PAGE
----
To All Amtrak Employees,
We want to provide everyone with an update on Amtrak’s COVID-19 Vaccination Mandate.
Current Vaccination Rate – 95% Fully Vaccinated or with Form of Accommodation, 97% with at Least One Vaccine Dose
Amtrak has made significant progress in getting 100% of our workforce vaccinated. As of today, 95% of our active employees are fully vaccinated or have received a form of accommodation. This number rises to 97% when we include employees who have received at least one vaccine dose. We are grateful to everyone who has chosen to comply with our mandate in a timely manner.
Amtrak Vaccination Mandate Deadline Remains Jan. 4, 2022 – Regardless of Federal Court Decisions
Earlier this week, the U.S. District Court for the Southern District in Georgia instructed the Biden administration to halt enforcement of its federal contractor vaccine mandate. While Amtrak acknowledges this decision, the company also affirms its right to have its own policy in place. As a reminder, Amtrak first announced its vaccine mandate on Aug. 11, which pre-dates the administration’s executive order for federal contractors. Accordingly, Amtrak’s vaccination mandate deadline remains Jan. 4, 2022.
Next Steps – Unvaccinated Employees and Service Impacts
• The deadline for submitting proof of at least one vaccine shot was yesterday, Dec. 8.
• Amtrak is sending counseling letters today to all employees for whom Amtrak does not have proof of having received at least one vaccine shot. This letter will advise that the employee is not in compliance with the vaccine mandate – and will provide a directive to submit proof of having received all required vaccine shots by Jan. 4, 2022.
• Employees who fail to submit proof of having received their final vaccine shot prior to Jan. 4, 2022, will be considered insubordinate (in violation of Amtrak policy) – with the termination process to begin immediately.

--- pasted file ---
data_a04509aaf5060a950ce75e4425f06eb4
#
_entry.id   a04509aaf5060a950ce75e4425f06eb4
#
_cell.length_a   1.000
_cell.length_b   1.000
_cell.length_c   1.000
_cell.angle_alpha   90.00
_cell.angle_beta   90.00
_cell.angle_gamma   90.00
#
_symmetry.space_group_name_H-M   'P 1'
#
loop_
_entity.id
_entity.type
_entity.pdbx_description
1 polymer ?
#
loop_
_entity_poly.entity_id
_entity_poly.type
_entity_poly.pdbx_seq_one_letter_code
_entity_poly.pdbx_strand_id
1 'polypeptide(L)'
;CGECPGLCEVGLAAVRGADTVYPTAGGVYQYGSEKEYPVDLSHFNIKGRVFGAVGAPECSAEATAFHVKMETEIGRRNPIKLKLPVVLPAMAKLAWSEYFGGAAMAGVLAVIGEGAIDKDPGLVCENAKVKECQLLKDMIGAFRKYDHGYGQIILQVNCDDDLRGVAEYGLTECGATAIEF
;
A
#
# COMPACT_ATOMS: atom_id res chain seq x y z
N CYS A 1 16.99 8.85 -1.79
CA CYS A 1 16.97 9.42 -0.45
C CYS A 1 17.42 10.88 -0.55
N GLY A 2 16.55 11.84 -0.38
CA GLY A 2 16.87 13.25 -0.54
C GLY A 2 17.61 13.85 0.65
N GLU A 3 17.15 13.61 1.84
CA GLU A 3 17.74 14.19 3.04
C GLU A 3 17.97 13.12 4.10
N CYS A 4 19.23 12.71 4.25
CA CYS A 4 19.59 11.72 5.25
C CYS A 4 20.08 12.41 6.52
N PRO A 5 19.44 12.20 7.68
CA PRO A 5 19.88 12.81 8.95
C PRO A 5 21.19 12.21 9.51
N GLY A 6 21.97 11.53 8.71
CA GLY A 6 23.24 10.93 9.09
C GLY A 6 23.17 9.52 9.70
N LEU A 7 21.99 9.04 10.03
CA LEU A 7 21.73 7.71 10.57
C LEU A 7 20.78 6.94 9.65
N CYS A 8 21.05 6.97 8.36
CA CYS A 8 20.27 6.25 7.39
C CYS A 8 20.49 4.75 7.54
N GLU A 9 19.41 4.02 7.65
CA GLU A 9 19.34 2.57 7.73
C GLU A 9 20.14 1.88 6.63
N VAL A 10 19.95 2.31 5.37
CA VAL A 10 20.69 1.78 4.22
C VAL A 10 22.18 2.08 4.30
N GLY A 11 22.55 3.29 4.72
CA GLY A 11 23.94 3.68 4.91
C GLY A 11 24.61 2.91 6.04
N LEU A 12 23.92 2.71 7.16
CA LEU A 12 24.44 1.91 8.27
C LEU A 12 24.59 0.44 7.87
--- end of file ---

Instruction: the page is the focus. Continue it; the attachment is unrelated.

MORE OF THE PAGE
Regarding service impacts:
• We anticipate we will initially not have enough employees to operate all the trains we are currently operating after our mandate deadline of Jan. 4.
• As a result, we will have to implement temporary frequency reductions, primarily for our Long Distance services. Our Long Distance service line is most impacted because of the relatively small crew bases at intermediate points along multi-day Long Distance routes where conductors and engineers report to work. At some of these crew bases across our network, we have a relatively high percentage of unvaccinated employees.
• We are currently assessing which routes will be impacted by these service reductions. We plan to announce these impacts later this month.
We appreciate everyone’s continued support in keeping ourselves and everyone around us safe. … Thank you.
White House Response
During a White House press briefing after the Dec. 7 court decision, Press Secretary Jen Psaki told reporters:
“Well, the reason that we proposed these—these requirements is that we know they work, and we are confident in our ability legally to make these happen across the country.
“As you know, the federal government—the largest employer in the country—we have successfully implemented these requirements in a way that has not only boosted vaccinations in the federal government with more than 92% of people vaccinated but also helps avoid disruptions and operations.
“And our implementation sends a clear message to businesses, including federal contractors, that similar measures will protect their workforce, protect their customers and protect our communities. …
“So, I would just note, of course, the Department of Justice will vigorously defend this in court, but we know it works. That’s why President and the administration will continue pressing forward.”
On Dec. 3, a federal judge in Kentucky also “issued a preliminary injunction against the mandate,” the AP reported, “but it applied only to contractors in three states that had sued together—Kentucky, Ohio and Tennessee.”
“With Tuesday’s ruling, all three of Biden’s broad vaccine mandates affecting the private sector have been put on hold by courts,” the AP reported. “Judges already issued a stay regarding one that applies to businesses with 100 or more employees and another for health care workers across the U.S.”